Corporate Futures: Big Names, Big Risk

By Eric Fox | March 29, 2010 AAA
Corporate Futures: Big Names, Big Risk

The conventional wisdom held by the public is that futures and other derivatives are "weapons of financial mass destruction" that are a source of considerable risk for companies and investors. While there is some truth in this statement, large multi-national corporations that use these financial instruments responsibly can decrease risk in conducting business operations by protecting the value of assets, liabilities, revenues and cost inputs. (Want a solid understanding of futures contracts are, how they work and why investors use them? Check out Futures Fundamentals.)

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Disney Downs Currency Risk
Many large corporations use derivatives to hedge risk because it does substantial amounts of business overseas, and are paid in currencies other than the U.S. dollar. These holdings of foreign currency are not always repatriated to the U.S. immediately, and can reach considerable size.

Let's use Disney as an example. Disney has considerable operations in Europe, Asia and other international locations and uses derivatives to hedge its exposure to the euro, the British pound, the Japanese yen, and the Canadian dollar.

Disney uses option and forward contracts to hedge its exposure out as many as five years. The company uses the gains and losses on these contracts to offset the change in the U.S. dollar equivalent of these foreign currency holdings. (Before entering this market, you should define what you need from your broker and from your strategy. Don't miss Getting Started In Forex.)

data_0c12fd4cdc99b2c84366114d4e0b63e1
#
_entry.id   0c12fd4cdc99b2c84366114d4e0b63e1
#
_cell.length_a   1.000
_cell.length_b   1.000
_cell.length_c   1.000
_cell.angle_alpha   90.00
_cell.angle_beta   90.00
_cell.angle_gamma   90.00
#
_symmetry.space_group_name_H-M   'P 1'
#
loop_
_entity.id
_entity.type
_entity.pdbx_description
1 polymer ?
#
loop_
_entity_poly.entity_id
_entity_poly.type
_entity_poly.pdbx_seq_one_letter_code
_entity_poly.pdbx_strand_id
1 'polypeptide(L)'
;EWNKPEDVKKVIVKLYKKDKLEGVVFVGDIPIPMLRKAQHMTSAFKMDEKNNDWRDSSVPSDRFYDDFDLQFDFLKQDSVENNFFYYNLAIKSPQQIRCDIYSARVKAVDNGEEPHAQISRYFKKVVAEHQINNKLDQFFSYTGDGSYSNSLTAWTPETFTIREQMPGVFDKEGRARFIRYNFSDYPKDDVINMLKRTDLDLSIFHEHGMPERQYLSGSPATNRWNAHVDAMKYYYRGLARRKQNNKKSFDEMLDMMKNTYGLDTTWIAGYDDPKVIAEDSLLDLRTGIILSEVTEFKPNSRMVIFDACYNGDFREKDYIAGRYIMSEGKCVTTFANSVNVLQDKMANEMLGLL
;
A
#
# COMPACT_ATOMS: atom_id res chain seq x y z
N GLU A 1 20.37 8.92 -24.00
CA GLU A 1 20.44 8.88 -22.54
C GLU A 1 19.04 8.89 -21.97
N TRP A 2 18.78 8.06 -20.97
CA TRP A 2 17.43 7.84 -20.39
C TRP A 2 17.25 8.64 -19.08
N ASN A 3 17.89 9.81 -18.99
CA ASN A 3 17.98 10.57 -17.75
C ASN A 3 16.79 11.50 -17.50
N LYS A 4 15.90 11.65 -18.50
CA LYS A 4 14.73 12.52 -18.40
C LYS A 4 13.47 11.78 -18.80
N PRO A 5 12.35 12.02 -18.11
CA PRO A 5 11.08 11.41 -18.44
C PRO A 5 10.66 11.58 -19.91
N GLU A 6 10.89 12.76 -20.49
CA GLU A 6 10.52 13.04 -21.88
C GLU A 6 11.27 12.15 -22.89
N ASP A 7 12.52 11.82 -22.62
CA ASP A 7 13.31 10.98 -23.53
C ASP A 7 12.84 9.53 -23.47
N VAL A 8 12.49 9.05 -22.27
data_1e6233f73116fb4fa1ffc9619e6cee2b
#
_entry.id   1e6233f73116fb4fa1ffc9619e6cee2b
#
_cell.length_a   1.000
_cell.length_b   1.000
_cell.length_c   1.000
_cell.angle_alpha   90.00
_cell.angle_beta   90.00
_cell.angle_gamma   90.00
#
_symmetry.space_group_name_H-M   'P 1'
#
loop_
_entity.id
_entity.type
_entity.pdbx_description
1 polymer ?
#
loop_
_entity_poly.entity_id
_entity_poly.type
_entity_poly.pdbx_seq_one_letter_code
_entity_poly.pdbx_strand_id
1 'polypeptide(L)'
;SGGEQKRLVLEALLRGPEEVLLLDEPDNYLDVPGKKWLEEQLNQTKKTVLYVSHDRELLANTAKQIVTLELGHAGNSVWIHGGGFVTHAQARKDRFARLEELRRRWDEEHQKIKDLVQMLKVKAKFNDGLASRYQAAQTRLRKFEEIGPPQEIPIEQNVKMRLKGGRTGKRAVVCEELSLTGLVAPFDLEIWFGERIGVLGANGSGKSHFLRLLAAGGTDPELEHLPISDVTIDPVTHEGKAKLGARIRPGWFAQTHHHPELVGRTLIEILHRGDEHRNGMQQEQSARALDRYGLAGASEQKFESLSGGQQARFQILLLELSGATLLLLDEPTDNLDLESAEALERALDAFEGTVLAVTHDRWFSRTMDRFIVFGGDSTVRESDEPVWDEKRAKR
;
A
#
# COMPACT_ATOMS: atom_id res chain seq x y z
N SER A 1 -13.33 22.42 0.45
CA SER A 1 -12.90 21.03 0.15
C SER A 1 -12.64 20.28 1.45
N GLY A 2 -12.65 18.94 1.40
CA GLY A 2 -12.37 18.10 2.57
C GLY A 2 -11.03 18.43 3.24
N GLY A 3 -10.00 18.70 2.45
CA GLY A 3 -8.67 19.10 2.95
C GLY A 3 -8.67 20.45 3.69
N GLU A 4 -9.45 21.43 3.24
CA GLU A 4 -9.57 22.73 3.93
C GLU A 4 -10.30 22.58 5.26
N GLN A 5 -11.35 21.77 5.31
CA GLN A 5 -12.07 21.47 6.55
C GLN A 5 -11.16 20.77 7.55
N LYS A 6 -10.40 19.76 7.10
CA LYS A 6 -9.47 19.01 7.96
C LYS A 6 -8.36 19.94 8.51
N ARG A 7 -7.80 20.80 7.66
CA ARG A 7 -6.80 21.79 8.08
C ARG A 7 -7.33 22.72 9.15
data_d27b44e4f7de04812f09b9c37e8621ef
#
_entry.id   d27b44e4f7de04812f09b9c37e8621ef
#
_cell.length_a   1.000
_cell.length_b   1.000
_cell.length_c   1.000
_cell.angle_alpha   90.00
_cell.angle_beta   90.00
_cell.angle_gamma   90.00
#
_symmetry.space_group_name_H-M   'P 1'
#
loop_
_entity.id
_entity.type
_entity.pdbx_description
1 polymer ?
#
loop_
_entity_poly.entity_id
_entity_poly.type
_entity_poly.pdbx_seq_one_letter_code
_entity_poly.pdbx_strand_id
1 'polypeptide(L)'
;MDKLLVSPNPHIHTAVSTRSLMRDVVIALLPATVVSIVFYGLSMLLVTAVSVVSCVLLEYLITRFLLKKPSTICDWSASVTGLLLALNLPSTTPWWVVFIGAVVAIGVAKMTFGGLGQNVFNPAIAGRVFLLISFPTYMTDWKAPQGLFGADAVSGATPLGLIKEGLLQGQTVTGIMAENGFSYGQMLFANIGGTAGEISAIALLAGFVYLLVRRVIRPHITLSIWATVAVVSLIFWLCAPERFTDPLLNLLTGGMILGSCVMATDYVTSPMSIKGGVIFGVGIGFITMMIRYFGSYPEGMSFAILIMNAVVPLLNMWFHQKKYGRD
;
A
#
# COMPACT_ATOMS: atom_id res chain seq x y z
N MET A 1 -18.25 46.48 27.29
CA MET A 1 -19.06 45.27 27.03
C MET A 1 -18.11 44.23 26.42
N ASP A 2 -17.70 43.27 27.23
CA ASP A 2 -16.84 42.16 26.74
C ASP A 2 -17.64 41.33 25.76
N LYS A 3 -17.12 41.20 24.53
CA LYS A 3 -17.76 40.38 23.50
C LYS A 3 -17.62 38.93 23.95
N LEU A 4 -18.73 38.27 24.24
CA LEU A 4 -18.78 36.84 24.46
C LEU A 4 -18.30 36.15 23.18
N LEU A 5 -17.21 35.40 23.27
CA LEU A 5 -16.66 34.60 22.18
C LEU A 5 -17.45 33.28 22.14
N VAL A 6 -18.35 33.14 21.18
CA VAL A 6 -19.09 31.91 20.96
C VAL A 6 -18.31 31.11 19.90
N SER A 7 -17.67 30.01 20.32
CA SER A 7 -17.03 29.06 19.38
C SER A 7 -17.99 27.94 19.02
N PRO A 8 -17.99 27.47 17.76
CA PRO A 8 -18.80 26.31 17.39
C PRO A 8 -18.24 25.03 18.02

Intel's Interest Rate Risk Reduction
Many companies have assets or liabilities on its balance sheet that it wants to protect from a change in interest rates and it can do so with derivatives.

Intel uses interest rate swap agreements to hedge its holdings of fixed-rate debt instruments that have maturities of more than six months. The company swaps its fixed rate payments into three-month U.S. dollar LIBOR-based returns.

Intel reported a $1.7 billion notional amount of interest rate swaps as of the end of 2009.

Anadarko Protects Revenue
Other companies use futures and other derivatives to hedge risk because the products they sell are commodities whose price is subject to volatile fluctuations in price. Futures and derivatives are used to fix the revenue that the company will receive for the commodities its sells.

Energy companies are heavy users of various futures and other derivatives to hedge this commodity risk. Anadarko Petroleum is one of the largest independent oil and gas companies with properties in the Gulf of Mexico, the onshore U.S, and other areas. The company expects to produce as much as 231 million barrels of oil equivalent (BOE) in 2010, and uses hedges to lock in a range of prices for the oil and natural gas it sells.

Anadarko Petroleum currently has 69% of its oil volumes hedged in 2010 at various prices. This percentage drops to 34% for 2011. Natural gas volumes are also hedged, and Anadarko Petroleum has 75% of its deliveries hedged in 2010, and 25% in 2011. (Find out how the everyday items you use can affect your investments in Commodities That Move The Markets.)

Other companies are heavy users of commodities to conduct business operations. Alcoa is a major producer of Alumina and metal products, and 29% of its total refining production costs are from power generated by fuel oil or natural gas. The company uses futures and forward contracts to protect itself from unanticipated increases in these commodity prices.

The Bottom Line
Futures and other derivatives are vital tools for companies to reduce risk in business operations and are used as a hedge against a change in value of assets, currencies, revenues and the cost of production inputs. There shouldn't be any worry as long as they are used to hedge and not speculate.

Catch up on the past week's top financial news in Water Cooler Finance.

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